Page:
Setting goals on and off the court

Published 9:00 am Sunday, March 15, 2020

Coaches share what led them to coach and what they hope to achieve

 

Zac Luther is the current boys’ soccer coach at Albert Lea. He has spent eight years coaching soccer and track at a variety of levels. – Tyler Julson/Albert Lea Tribune

Zac Luther

Albert Lea

Head boys’ soccer coach, assistant boys’ track and field coach

Q: How long have you been coaching and what sports have you coached?

A: This is my third year coaching soccer here at Albert Lea. I’ll be starting my fourth year coaching track here at Albert Lea. Overall, this will be my ninth year of coaching in a head or assistant coach role. I coached in Wisconsin at the club level for a few years. I coached a U-15, U-16, U-17 team there, and I also helped assist at the high school I was working at in Wisconsin.

Q: What made you want to become a coach?

A: It’s very similar to why I wanted to become a teacher. I had some wonderful experiences playing soccer growing up, and part of that was made by the coaches. I thought my love of the sport, combined with my wanting to go into teaching, I thought it would be a natural next step for me because I can share my knowledge and excitement for the sport with others and hopefully give them a good experience, too.

Q: What are some of the goals you set for yourself as a coach?

A: Obviously, there’s win/loss goals that I try to keep to myself, that are just benchmarks that I want to hit, but my overall goals for coaching are to try and get more guys out for the sport. I want more guys to enjoy it. Whether it’s track, soccer, anything, I just want people to be able to have that positive experience of being in athletics.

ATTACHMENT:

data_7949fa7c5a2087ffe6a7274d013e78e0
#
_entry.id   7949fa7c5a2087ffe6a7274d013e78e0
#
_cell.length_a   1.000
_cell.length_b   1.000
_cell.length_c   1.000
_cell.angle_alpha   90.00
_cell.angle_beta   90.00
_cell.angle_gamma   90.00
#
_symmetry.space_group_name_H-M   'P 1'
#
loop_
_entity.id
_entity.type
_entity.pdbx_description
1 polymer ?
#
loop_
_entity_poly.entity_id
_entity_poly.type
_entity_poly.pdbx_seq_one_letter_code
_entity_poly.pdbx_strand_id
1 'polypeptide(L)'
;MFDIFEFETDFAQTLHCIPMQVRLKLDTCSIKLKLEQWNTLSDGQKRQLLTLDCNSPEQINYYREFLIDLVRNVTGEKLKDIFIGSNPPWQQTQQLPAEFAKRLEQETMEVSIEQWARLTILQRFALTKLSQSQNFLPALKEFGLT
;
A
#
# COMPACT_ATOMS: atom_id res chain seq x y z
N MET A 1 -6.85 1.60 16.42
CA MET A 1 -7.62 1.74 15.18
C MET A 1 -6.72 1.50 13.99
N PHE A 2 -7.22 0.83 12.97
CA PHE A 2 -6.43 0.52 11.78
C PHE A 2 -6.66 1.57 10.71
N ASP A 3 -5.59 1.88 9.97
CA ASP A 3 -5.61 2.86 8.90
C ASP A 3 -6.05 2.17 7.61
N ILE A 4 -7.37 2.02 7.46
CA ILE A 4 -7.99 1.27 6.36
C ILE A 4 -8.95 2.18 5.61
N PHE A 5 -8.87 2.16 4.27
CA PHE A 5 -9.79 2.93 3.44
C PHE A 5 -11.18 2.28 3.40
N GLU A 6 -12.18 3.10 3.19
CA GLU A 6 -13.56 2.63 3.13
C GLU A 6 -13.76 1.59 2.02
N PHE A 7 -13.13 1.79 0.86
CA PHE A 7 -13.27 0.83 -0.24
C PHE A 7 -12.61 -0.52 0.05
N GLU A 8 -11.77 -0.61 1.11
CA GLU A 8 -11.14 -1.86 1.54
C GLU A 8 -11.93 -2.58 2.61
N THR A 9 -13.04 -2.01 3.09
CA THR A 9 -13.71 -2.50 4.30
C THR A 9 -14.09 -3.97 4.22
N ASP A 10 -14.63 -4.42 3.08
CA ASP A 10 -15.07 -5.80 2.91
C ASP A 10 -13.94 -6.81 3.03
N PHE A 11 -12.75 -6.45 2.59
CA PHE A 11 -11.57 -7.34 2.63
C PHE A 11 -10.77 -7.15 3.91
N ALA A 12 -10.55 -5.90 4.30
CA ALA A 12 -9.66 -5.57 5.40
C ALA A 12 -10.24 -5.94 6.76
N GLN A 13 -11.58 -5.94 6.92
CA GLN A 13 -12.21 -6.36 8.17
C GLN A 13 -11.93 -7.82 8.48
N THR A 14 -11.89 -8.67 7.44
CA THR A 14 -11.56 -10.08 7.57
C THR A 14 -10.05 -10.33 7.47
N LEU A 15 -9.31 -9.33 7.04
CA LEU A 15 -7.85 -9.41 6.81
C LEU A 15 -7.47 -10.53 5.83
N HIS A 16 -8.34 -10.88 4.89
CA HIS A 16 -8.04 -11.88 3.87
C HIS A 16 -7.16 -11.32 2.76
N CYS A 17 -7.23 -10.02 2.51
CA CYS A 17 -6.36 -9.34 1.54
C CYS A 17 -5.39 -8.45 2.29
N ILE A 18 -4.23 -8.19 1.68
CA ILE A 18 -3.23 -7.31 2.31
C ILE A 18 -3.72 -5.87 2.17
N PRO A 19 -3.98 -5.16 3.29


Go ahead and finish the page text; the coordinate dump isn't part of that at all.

I also try to put goals out there for my athletes behavior-wise, academic-wise, making sure they’re getting to classes on time and doing well in classes. Looking at that next level of what they’re doing beyond high school, meeting with seniors and trying to get them to think bigger picture than just the sport, but using that sport to start that relationship and move forward with it.

Q: What is the most rewarding part about being a coach to high school athletes?

A: I really enjoy just seeing the excitement on the guys’ faces — whether it’s the first practice of the year or after a big win. When they reach a milestone, they’re proud of their accomplishment. Being able to see that moment and share it with them is really cool because I know how hard they work for it, and to see them being rewarded for it is really meaningful to me.

 

Sean Gaston is the head coach of the Albert Lea baseball team. Gaston has been coaching baseball in some capacity for nine years. – Tyler Julson/Albert Lea Tribune

Sean Gaston

Albert Lea

Head baseball coach

Q: How long have you been coaching and what sports have you coached?

A: This will be my ninth year coaching, and all I’ve coached is baseball. I coached in Kirksville, Missouri, a town the same size as Albert Lea in northeast Missouri.

Q: What made you want to become a coach?

A: It actually started with my wife. I had just finished playing myself and moved to Missouri, and she was basically like, ‘You need to find a hobby, you’re driving me crazy.’ And I met with the high school coach there, and to be honest I had no interest in coaching post playing. I had a hard time reconciling how much effort and time I put in and thinking, ‘Will I go crazy expecting that from high school kids?’

I met with the coach in Missouri, and he became a mentor, and within a month I was already in school to become a teacher, and off I went.

Q: What are some of the goals you set for yourself as a coach?